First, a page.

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How to maximise Open Banking adoption using UX principles

Covid has accelerated the adoption of Open Banking services with OBIE reporting the doubling of users in just 6 months to 2 million people.

This still only represents about 3% of the UK population, so although gathering pace, it’s clear that there still seems to be a long way to go.

The biggest stumbling blocks seem to be:

  • Trust with personal data - a recent YouGov survey Bud commissioned showed that whilst 60% of UK adults trusted banks with their personal data, 15% trusted an investment, insurance or loan company, and only 6% trusted an online financial services provider.
  • Lack of fair value exchange - for example, banks have launched the ability to add other bank accounts but with no clear value to the user, the uptake has been low.
  • 90-day re-authentication window – with a user having to relink their account, it causes major friction for the user. You can, however, use this is as a metric to measure how valuable a user finds your service.


“only 6% of UK adults trusted online financial services providers with their personal data”


Designing for trust

6% of UK adults trusted online financial services with their data, but that increases to 22% if we ask adults who already use online services such as digital brokers, Robo advisors, money management apps. This could suggest that familiarity, better user experiences and confidence in these services play a big part in increasing trust.

With the products Bud has out in the market, we’ve learned how they are perceived by end-users and how we can start to use a framework to help us identify potential enablers to design a better experience to help build trust with your end-users.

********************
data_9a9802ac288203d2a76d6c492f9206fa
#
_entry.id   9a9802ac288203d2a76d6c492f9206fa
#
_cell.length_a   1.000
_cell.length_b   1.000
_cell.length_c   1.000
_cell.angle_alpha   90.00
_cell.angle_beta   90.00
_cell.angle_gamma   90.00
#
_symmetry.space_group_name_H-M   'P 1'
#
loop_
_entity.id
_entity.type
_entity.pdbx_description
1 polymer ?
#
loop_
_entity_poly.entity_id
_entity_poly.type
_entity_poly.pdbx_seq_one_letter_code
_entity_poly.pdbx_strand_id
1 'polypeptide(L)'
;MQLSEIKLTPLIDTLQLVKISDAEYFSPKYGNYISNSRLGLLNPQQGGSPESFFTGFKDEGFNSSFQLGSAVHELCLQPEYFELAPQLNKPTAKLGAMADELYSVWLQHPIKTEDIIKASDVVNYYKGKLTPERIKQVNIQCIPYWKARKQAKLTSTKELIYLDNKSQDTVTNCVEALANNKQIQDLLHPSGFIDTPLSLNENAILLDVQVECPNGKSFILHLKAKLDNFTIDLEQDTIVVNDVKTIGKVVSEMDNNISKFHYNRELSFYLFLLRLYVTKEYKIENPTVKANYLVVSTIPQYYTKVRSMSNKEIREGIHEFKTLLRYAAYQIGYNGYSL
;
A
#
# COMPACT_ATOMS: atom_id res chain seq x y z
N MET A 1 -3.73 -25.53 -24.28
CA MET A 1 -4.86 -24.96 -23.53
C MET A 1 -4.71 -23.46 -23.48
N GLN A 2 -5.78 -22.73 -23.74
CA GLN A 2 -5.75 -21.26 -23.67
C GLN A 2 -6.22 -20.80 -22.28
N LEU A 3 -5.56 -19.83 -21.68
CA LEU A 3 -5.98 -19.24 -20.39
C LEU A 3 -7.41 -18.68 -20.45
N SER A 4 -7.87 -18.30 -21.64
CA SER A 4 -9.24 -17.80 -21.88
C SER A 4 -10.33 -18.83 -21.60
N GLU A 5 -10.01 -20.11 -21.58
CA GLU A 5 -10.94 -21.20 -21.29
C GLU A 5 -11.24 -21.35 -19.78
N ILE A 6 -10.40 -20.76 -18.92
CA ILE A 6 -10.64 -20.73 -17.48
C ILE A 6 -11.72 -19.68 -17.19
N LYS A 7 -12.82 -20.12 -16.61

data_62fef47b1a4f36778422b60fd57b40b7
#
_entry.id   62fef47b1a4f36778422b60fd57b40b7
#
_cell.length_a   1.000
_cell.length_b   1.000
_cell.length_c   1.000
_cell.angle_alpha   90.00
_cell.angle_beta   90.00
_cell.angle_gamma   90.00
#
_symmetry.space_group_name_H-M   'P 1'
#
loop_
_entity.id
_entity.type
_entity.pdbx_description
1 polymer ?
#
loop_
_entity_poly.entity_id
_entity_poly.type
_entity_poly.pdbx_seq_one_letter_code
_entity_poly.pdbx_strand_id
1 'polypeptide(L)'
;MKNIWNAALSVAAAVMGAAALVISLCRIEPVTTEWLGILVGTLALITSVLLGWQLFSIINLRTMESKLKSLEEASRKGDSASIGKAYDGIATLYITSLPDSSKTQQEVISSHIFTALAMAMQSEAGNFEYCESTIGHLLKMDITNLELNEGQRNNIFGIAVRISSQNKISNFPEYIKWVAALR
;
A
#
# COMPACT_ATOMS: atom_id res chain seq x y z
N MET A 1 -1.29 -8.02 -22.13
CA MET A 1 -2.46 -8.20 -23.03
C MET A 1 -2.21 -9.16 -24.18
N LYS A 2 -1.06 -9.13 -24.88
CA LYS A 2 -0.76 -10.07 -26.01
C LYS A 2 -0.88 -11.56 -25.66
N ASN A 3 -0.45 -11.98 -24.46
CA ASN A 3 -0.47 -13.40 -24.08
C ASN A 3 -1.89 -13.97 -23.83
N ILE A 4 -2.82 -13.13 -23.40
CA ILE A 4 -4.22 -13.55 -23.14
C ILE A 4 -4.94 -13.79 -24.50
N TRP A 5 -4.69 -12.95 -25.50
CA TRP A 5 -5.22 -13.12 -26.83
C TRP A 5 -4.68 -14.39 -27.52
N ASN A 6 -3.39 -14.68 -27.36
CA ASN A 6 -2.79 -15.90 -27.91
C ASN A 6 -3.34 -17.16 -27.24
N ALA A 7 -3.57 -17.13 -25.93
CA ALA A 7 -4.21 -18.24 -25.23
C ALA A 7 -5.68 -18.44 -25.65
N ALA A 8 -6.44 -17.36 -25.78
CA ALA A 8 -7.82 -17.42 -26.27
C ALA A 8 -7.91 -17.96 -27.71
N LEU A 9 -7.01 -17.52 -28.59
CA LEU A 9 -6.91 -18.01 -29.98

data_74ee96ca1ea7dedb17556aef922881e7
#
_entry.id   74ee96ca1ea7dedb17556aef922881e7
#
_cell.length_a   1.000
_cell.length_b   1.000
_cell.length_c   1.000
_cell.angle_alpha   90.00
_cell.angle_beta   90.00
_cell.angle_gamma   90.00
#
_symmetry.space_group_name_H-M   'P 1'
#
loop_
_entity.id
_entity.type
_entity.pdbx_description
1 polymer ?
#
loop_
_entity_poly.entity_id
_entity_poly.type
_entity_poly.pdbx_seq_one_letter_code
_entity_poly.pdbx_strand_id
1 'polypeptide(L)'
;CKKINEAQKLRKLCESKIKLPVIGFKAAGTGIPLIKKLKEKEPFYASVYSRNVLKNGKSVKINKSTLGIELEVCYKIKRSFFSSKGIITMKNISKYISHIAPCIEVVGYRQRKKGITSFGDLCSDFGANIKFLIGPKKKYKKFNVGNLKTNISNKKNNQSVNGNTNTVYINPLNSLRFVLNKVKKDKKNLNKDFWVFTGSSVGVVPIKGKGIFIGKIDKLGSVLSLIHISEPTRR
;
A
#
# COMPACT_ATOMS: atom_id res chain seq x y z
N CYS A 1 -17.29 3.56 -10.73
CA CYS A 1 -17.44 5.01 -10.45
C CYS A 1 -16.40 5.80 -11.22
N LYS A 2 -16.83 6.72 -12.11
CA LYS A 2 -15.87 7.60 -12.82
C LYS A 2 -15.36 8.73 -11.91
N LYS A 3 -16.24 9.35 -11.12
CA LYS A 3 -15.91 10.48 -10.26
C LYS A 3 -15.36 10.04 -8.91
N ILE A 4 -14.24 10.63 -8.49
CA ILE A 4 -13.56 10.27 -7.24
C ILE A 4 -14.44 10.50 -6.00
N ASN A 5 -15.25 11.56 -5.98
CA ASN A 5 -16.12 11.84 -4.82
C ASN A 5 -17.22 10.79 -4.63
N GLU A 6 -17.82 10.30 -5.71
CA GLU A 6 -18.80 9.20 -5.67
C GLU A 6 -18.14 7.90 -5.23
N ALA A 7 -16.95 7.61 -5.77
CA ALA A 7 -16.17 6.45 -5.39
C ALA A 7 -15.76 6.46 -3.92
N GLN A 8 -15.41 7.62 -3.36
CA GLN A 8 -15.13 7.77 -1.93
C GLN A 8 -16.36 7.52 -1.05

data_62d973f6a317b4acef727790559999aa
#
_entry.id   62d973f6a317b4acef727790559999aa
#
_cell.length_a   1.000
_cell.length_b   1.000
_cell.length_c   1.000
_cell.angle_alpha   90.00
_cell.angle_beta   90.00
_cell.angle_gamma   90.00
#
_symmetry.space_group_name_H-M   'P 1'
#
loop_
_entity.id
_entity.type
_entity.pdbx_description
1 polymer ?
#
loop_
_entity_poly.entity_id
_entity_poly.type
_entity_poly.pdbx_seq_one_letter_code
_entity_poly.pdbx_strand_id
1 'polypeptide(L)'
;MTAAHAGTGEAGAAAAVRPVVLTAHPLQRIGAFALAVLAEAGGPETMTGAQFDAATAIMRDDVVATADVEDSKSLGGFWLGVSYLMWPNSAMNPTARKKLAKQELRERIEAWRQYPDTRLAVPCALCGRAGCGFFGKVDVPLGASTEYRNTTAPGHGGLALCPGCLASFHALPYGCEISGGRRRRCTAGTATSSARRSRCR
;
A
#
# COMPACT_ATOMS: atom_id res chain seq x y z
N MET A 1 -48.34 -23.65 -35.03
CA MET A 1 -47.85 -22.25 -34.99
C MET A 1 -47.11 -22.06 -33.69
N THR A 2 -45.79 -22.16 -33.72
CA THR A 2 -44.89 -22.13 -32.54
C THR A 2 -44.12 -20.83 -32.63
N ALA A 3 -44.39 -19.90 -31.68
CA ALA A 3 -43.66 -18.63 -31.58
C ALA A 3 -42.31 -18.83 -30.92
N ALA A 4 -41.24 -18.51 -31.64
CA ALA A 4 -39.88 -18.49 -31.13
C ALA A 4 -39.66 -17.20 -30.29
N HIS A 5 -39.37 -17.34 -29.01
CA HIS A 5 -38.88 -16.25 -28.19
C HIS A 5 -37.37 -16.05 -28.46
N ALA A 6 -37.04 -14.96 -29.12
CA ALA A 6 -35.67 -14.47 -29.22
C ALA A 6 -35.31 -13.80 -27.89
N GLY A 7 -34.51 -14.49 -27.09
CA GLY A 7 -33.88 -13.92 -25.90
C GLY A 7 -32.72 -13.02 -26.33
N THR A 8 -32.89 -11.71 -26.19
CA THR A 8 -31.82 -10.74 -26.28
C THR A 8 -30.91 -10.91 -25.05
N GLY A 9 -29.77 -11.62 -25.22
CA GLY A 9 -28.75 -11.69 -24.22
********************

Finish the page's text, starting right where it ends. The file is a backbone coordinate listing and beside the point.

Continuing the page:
Case studies

  • Payments initiation service (PIS) - These new payment methods will most likely be presented alongside more traditional payment methods and so we need to be mindful of how users will compare their options. We ran a user testing study which showed that user overwhelmingly preferred using PIS over traditional payment methods but that was only after they tried it. Initially, they tended to gravitate towards the familiar, citing the Direct Debit logo as something they trusted, even though they knew the experience would be worse or it would take days rather than seconds to make a payment.
  • Loan application journey - Similar to payments, using Open Banking to speed up the application process is still very new to users and so initially they could opt to upload a bank statement or fill in a 5-page form instead of linking their bank accounts in a few seconds.
  • Bud app - Having an app in the market allows us to test how much users trust sharing their financial information. By being transparent about the steps and data shared has helped us get to a point where the average amount of accounts added per user is more above two. Conversion for adding an account flow on the app is 73%.

3 principles for maximising OB uptake:

  • Familiarity and trust - Customers are aware of the risks of sharing personal information and as expected some types of customer, particularly older demographics may initially express cautiousness and nervousness.
    -  Keep the entrance of the journey as familiar as possible.
    -  Try not to introduce new language or phrases they hadn’t heard of.
  • Clear value exchange - In new transactional scenarios where customers are being encouraged to share personal information it is important to communicate the benefits of a new service.
    -  Show the user how long each option will take
    -  Be really clear about the user benefit to choosing the right option
  • Transparency - Communicating the benefits is important, but being explicitly clear on what is required from the customer, why it is required, and for what purposes is just as important. Customers need to be able to make an informed decision and, in turn, understand the consequences of that decision.